At 9, she would go on overnights for four days, which soon turned into 10-day trips, and by the time she was in college, Aggens would take off for 50 nights at a time.
"It just appealed to me," she said. "Then, the further North I went, the more interested I was.
"Luckily, I had very adventurous parents, who supported my dreams instead of holding me back."
Aggens had to skip December's trip to the South Pole, however. Of course, she wasn't too mad to be taking care of her 8-month-old daughter, Piper Hearne Aggens Jensen, who is partially named after English explorer Samuel Hearne.
Her husband, Dirk, returned with dozens of photos.
Aggens joined PolarExplorers in 1997, and has made trips to both the South and North Poles, as well as dozens of other locales with the globetrotting Wilmette-based adventure company.
PolarExplorers is an offshoot of Northwest Passage, 1130 Greenleaf, which was founded in 1983 by Sweitzer.
As a full organization, Sweitzer, Aggens and company offer adventure trips to places all over the world, including Greece, Ireland and Mt. Kilimanjaro. It also plans local trips, like a kayaking adventure in Devil's Lake, Wisc.
And in the summer, you can find Sweitzer and his qualified band of trainers kayaking at Gillson Beach or the Skokie Lagoons.
PolarExplorers was officially founded in the early 1990s, with the first official trip to the North Pole taking place in 1993. Since then, it has led 40-plus expeditions to the poles.
PolarExplorers also led a group to the North Pole for its centennial, which was April 4, 2009, 100 years after it was first reached by Americans Robert Perey and Matthew Henson, and four Inuit men.
Sweitzer said only about 10 people in the world were at both the South and North Pole centennials, and all 10 were with PolarExplorers.
Where do I sign up?
PolarExplorers expeditions are initially open to anyone. Of course, not everyone has the resources to participate in the lucrative travels.
Not only do you have to spend four or five days training in the bitter cold of Ely, Minn., but predictably, the expeditions don't come cheap.
It is a global business, and thus prices on the website are in Euros, but for a full trip to the South Pole one can expect to pay around $50,000. Some trips PolarExplorers offers are far less, and some are much more.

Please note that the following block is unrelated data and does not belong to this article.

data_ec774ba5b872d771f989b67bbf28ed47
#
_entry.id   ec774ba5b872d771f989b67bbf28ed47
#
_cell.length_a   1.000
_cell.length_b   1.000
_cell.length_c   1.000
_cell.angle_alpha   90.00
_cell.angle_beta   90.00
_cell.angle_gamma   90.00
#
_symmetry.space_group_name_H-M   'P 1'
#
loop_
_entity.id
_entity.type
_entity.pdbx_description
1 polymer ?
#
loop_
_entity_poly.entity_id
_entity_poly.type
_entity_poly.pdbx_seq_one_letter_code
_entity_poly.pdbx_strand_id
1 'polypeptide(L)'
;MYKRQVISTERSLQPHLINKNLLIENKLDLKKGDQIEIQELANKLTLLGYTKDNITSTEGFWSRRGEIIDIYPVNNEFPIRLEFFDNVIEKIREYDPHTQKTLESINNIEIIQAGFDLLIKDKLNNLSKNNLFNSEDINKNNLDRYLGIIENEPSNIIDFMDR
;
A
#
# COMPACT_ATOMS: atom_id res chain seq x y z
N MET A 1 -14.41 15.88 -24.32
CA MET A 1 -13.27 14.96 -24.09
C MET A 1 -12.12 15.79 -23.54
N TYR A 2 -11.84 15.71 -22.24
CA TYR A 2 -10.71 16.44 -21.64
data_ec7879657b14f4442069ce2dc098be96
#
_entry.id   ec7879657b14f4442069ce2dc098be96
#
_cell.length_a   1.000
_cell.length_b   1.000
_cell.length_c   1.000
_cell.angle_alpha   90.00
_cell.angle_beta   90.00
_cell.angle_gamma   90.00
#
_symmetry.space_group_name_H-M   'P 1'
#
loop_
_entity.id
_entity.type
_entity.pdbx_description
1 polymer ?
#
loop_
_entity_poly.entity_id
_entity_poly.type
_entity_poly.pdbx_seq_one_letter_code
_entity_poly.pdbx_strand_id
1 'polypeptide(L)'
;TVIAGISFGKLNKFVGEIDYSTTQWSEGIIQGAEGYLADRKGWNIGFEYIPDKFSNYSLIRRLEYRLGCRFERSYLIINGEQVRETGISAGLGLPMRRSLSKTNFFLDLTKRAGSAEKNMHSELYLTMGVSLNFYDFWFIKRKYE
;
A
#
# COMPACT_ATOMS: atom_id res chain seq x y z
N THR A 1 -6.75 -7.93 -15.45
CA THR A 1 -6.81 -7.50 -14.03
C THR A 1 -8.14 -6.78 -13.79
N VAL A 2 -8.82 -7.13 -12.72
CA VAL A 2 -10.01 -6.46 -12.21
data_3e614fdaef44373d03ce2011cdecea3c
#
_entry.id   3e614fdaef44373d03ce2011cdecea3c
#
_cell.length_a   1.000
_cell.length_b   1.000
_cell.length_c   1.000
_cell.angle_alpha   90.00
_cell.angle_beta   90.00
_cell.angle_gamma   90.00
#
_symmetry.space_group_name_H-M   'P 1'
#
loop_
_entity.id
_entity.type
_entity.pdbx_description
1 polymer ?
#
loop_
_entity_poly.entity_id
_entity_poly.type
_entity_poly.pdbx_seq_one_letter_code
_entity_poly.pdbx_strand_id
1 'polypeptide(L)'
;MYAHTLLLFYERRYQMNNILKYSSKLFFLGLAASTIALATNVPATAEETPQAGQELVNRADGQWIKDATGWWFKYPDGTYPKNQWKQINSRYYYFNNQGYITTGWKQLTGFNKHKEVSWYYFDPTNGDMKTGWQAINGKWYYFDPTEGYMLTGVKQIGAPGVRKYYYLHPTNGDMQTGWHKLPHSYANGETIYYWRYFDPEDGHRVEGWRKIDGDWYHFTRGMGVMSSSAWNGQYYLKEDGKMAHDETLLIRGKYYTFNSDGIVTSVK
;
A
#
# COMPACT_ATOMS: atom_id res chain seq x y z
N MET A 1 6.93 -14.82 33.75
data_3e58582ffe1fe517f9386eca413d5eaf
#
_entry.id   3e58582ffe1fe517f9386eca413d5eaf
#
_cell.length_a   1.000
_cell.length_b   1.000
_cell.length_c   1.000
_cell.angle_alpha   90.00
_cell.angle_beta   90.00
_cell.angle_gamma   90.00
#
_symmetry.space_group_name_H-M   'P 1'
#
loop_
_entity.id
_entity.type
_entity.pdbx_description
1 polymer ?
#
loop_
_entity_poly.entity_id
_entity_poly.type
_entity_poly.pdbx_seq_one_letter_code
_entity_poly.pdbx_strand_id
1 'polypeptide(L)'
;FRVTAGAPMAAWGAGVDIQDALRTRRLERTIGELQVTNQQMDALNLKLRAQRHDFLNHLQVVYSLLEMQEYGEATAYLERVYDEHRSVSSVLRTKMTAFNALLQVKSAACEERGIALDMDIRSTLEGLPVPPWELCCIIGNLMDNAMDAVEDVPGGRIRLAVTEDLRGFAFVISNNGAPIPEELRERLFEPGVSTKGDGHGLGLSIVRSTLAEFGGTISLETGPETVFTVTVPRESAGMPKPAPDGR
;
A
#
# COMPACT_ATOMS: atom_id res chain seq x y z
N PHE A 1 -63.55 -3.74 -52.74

Northwest Passage offers a variety of expeditions that hold a wide range of price tags.
Leaders of the training exercises in Minnesota take potential explorers through everything they may face while skiing on ice and snow in the pole, like the universal nightmare of falling into freezing waters.
"It's not infrequent that people go through the ice," Sweitzer said. "The truth is, it happens. I've seen it multiple times."
He added it's not as bad as your nightmares: "Your instincts take over; you get out of the water."
Cracks or rips in the ice are a danger in the North Pole, which lies on the Arctic Ocean, and is essentially a large sheet of ice moving with the aggressive waters.
The South Pole, on the other hand, is on Antarctica, a large land mass. Thus, the land is impervious to such quick changes in geography.
There are more than cold waters to fear, however. Temperatures are very low, and things like hypothermia and frostbite come into play.
The training trip covers all these and then some.
"The key is have an awareness of what's going on in your body," said Aggens, who is one of the company's top guides. "And awareness of things around you. Spilling over boiling water is a common problem."
As a crescendo to the centennial in the South Pole, Sweitzer was joined by others in a recreation of a famous photograph of Amundsen and his crew standing outside their base tent in 1911.
The four men stand seemingly independent of one another, hoods down around their necks, the ripping cold not affecting their line of sight, which leads slightly upward atop the tent admiring two flags waving in the dry breeze.
It's the spirit of the explorer.